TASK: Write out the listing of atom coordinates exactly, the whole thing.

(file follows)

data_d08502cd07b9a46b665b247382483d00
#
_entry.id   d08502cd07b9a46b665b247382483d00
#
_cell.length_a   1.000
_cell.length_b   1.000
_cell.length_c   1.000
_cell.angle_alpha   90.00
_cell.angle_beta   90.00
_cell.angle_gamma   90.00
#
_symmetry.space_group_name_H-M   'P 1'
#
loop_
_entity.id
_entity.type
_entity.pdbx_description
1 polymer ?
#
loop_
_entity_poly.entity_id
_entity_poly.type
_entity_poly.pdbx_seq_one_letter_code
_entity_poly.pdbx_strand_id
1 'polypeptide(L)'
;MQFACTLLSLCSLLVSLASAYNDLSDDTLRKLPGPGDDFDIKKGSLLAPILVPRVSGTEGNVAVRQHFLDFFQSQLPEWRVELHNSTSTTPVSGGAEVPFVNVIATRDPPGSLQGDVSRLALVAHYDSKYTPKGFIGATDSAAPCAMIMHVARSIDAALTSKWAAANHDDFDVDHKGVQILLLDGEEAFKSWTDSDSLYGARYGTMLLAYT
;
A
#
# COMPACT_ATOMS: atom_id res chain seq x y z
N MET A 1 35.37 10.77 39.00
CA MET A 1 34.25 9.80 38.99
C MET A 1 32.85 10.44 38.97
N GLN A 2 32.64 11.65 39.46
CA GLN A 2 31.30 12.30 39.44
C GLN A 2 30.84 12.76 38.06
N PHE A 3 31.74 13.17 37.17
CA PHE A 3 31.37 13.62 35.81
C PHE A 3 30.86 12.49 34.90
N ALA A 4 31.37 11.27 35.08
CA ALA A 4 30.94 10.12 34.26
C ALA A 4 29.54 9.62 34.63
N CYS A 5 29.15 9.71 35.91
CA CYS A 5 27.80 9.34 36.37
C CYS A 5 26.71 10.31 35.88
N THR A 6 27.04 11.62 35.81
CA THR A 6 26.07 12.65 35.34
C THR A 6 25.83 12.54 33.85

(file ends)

data_d08502cd07b9a46b665b247382483d00
#
_entry.id   d08502cd07b9a46b665b247382483d00
#
_cell.length_a   1.000
_cell.length_b   1.000
_cell.length_c   1.000
_cell.angle_alpha   90.00
_cell.angle_beta   90.00
_cell.angle_gamma   90.00
#
_symmetry.space_group_name_H-M   'P 1'
#
loop_
_entity.id
_entity.type
_entity.pdbx_description
1 polymer ?
#
loop_
_entity_poly.entity_id
_entity_poly.type
_entity_poly.pdbx_seq_one_letter_code
_entity_poly.pdbx_strand_id
1 'polypeptide(L)'
;MQFACTLLSLCSLLVSLASAYNDLSDDTLRKLPGPGDDFDIKKGSLLAPILVPRVSGTEGNVAVRQHFLDFFQSQLPEWRVELHNSTSTTPVSGGAEVPFVNVIATRDPPGSLQGDVSRLALVAHYDSKYTPKGFIGATDSAAPCAMIMHVARSIDAALTSKWAAANHDDFDVDHKGVQILLLDGEEAFKSWTDSDSLYGARYGTMLLAYT
;
A
#
# COMPACT_ATOMS: atom_id res chain seq x y z
N MET A 1 35.37 10.77 39.00
CA MET A 1 34.25 9.80 38.99
C MET A 1 32.85 10.44 38.97
N GLN A 2 32.64 11.65 39.46
CA GLN A 2 31.30 12.30 39.44
C GLN A 2 30.84 12.76 38.06
N PHE A 3 31.74 13.17 37.17
CA PHE A 3 31.37 13.62 35.81
C PHE A 3 30.86 12.49 34.90
N ALA A 4 31.37 11.27 35.08
CA ALA A 4 30.94 10.12 34.26
C ALA A 4 29.54 9.62 34.63
N CYS A 5 29.15 9.71 35.91
CA CYS A 5 27.80 9.34 36.37
C CYS A 5 26.71 10.31 35.88
N THR A 6 27.04 11.62 35.81
CA THR A 6 26.07 12.65 35.34
C THR A 6 25.83 12.54 33.85